The woodpecker's rediscovery led to the need to develop a recovery plan. While the woodpecker's existence has not been confirmed since, tantalizing evidence continues to be gathered in Arkansas, Florida's panhandle, South Carolina, and other locations across its historic range.
"The opportunity to recover this icon of the ornithological world cannot and should not be passed over," said Sam Hamilton, regional director for the Service's Southeast Region and leader of the recovery team.
"Given the evidence pointing to its survival, we believe it would be irresponsible not to act. That's why we established this recovery team with some of the nationâs best biologists to help us chart a reasonable, well founded path to save this species." Hamilton explained.
The police report states Williams was being held at the Marion County Jail on charges of possession of marijuana, driving without a license, driving with an expired license plate, and failure to signal a lane change.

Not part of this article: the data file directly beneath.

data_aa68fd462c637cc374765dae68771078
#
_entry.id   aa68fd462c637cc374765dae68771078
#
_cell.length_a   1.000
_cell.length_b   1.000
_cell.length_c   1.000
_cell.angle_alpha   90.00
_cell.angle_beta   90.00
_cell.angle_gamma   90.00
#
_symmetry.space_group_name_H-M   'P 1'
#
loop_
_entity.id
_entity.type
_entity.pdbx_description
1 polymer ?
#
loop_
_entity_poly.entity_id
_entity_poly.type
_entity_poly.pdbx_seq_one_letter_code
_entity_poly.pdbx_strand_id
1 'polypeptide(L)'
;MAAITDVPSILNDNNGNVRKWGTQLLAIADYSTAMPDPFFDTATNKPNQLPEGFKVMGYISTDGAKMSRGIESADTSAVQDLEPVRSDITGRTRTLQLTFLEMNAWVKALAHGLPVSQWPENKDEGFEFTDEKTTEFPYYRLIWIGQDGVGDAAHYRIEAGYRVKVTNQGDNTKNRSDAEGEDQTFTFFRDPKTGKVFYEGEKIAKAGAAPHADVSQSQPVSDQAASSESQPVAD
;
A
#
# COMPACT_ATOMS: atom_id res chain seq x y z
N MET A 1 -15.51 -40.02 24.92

At 12:45 a.m., police pulled over a 2007 black Cadillac with an expired Tennessee license plate after it committed a traffic infraction on Martin Luther King Drive.
Williams was accompanied by two other individuals. One of them, 32-year-old Roderick Helton of Memphis, was carrying a Smith & Wesson 9-mm handgun that had been reported stolen in Collierville. He was also arrested for illegal possession of a handgun.
The third passenger was Roosevelt Rollins, 21, also of Memphis, who was detained on charges of marijuana possession after he admitted that the "blunt" found in the vehicle's ashtray was his. "The guy in the front passenger seat, Mr. Rollins, said the marijuana was his and Mr. Williams denied knowledge of the marijuana even being in his car even though you could obviously smell the odor of burnt marijuana," Sgt. Matthew Mount, a city police spokesman, said.
The 6-foot-9 Williams, was drafted in the first round in 2006. He averaged 3.9 points and 1.8 rebounds in 46 games last season for the Pacers.
The site has a fine collection of vintage photos and postcards showing old trains, stations, depots, switchyards, and bridges. Old maps help Memphians today trace the routes of this city's best-known lines -- the Frisco, Missouri-Pacific, and others.